New Concern: COVID-19 could affect your eyesight

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As the omicron variant begins to fade, now comes word that COVID-19 could affect your vision.

That is especially important because an estimated 75,000 people in Washington have sight-stealing glaucoma. And, according to one doctor, half of them do not know it.

Glaucoma is called the “sneak thief of sight” for a reason. If left untreated, it can cause you to go blind, hardly knowing what hit you.

COVID-19 has long been known to make a body very sick. It turns out, it could make your eyes sick, too.

“If I hadn’t come to Dr. Whitehead, I would be blind now.”

That is the grim news Cathleen Kallmeyer got when she came to Evergreen Eye Care in the Swedish Hospital complex two years ago. She was told she would likely go blind in six short months.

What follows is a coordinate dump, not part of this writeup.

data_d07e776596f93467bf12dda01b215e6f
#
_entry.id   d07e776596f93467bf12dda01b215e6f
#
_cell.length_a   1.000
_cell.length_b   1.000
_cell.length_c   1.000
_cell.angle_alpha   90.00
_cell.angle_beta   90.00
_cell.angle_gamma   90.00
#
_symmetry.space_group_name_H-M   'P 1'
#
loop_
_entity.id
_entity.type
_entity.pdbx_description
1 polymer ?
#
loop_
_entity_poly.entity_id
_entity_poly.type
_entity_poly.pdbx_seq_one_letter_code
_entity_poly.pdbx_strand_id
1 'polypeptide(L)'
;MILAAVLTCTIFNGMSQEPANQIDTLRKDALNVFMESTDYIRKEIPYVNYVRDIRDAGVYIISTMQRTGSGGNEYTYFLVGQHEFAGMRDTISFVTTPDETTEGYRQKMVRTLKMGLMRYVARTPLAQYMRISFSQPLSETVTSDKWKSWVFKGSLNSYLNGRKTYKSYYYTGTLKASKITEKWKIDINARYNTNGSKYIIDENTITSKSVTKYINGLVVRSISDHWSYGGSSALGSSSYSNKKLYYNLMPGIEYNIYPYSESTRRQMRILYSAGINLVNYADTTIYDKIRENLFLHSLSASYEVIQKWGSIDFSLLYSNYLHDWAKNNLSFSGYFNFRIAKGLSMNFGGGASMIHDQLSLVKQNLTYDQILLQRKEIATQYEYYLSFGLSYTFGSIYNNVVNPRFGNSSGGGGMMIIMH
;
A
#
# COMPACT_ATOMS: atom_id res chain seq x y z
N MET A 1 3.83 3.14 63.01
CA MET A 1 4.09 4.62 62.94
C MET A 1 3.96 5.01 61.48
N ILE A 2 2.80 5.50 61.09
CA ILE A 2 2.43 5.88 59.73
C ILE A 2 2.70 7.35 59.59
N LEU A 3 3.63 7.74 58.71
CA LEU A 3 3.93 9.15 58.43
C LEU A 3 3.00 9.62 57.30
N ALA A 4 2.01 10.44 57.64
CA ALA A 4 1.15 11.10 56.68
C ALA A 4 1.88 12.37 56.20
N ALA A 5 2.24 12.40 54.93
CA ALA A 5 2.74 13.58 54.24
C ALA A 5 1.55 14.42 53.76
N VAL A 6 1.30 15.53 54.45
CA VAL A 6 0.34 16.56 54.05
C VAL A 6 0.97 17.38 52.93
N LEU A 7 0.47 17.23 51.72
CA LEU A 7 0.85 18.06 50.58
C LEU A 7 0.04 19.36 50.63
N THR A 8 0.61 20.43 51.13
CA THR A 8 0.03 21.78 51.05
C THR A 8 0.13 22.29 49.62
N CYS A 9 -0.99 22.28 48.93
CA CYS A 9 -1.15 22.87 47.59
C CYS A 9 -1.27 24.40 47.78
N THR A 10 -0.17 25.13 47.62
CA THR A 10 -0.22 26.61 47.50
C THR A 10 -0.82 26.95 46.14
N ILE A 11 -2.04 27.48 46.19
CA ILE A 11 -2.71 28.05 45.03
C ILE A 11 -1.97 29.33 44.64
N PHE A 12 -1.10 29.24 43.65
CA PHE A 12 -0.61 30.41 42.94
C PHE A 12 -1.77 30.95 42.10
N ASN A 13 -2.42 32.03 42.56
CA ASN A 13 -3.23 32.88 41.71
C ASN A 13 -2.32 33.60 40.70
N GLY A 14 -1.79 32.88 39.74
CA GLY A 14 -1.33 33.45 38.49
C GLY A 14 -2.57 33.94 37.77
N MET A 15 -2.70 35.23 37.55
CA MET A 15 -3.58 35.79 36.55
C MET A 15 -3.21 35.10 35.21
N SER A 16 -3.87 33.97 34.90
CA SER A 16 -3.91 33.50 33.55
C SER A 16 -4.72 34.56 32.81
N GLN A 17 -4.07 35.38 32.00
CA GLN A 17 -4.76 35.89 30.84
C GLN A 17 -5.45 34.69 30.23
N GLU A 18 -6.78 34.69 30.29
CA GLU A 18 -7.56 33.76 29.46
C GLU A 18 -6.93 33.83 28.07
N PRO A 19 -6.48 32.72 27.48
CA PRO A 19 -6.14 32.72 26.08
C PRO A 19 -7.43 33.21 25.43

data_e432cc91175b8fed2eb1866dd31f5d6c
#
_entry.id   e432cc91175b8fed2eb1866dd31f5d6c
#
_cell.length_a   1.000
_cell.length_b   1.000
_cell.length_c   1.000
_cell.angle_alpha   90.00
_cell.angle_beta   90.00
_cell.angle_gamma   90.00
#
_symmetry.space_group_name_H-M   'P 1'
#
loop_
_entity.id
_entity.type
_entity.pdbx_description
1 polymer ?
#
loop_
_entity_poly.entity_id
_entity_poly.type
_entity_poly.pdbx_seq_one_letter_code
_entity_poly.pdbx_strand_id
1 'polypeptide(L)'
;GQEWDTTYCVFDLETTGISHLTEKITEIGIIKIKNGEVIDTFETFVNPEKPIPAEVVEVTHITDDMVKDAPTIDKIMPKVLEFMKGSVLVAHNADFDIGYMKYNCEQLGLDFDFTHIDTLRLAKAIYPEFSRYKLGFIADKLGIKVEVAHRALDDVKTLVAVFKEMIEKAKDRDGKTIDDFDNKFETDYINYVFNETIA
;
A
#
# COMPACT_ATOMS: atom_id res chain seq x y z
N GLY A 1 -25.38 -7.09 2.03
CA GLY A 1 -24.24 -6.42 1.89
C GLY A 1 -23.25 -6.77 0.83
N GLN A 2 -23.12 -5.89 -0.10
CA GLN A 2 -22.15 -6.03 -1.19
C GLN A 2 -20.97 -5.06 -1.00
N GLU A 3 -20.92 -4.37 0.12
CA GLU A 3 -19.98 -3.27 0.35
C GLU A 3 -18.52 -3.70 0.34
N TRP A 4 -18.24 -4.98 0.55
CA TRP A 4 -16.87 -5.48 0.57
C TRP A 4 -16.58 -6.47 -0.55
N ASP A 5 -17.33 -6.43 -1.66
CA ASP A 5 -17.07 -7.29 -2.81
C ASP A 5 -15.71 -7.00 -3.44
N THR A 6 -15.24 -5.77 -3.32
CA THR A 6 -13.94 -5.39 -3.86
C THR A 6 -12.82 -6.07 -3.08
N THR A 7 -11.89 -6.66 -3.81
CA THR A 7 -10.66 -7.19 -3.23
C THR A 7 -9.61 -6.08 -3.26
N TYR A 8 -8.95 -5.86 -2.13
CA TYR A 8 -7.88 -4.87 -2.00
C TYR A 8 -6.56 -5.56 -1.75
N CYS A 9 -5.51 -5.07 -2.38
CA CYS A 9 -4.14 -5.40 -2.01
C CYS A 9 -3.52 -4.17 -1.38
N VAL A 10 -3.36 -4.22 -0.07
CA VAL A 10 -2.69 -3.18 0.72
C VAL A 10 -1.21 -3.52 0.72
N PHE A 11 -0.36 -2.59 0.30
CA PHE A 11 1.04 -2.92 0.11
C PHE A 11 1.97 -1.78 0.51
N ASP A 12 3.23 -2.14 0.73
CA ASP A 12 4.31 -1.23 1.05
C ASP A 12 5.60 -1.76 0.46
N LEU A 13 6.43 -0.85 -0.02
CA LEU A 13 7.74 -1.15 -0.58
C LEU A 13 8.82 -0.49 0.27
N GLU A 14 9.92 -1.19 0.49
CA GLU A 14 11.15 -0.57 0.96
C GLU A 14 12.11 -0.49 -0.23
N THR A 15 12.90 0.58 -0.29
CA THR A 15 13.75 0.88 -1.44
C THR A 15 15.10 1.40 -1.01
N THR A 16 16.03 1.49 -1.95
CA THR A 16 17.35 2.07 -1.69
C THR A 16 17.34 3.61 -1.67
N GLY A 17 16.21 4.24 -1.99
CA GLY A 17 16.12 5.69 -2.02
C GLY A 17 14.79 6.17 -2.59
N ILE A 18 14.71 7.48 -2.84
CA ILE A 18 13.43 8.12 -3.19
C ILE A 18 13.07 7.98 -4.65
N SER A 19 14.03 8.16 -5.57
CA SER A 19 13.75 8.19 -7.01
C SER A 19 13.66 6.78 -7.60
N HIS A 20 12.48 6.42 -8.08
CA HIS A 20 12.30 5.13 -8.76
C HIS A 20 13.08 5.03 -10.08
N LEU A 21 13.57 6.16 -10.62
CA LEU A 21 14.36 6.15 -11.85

“It stops you in your tracks,” Kallmeyer said.

“Glaucoma is a group of diseases where the pressure inside the eye is too high,” Whitehead said. “And that high pressure damages the nerve in the back of the eye.”

He says thousands of Washingtonians of all races and genders already have glaucoma and not all of them know it.

Now there is growing concern that COVID-19 could damage the eyes of those who get sick.

“The body’s immune response is so robust to this new pathogen, there are protein markers inside of your body that the body can become confused and think that that might be COVID-19,” Whitehead said.

He said if the body gets confused, “it might attack parts of the eye.

“Usually, it’ll cause a decrease in vision,” he said. “It could then cause a secondary cause of glaucoma, can also cause things like cataracts, retinal swelling. All kinds of problems inside the eye.”

Kallmeyer said that after several surgeries, Whitehead helped save her vision.

“It really was a miracle for me,” she said.

Now that she knows about the potential effects of COVID-19 on eyesight, she wants to help spread the word.

“Oh I want them all to know,” Kallmeyer said. “I don’t want anybody to have go through that kind of fright.”

Whitehead recommends that everyone gets their eyes checked, especially those over 60.

After all, glaucoma produces no symptoms. The earlier it is caught, the less vision is lost.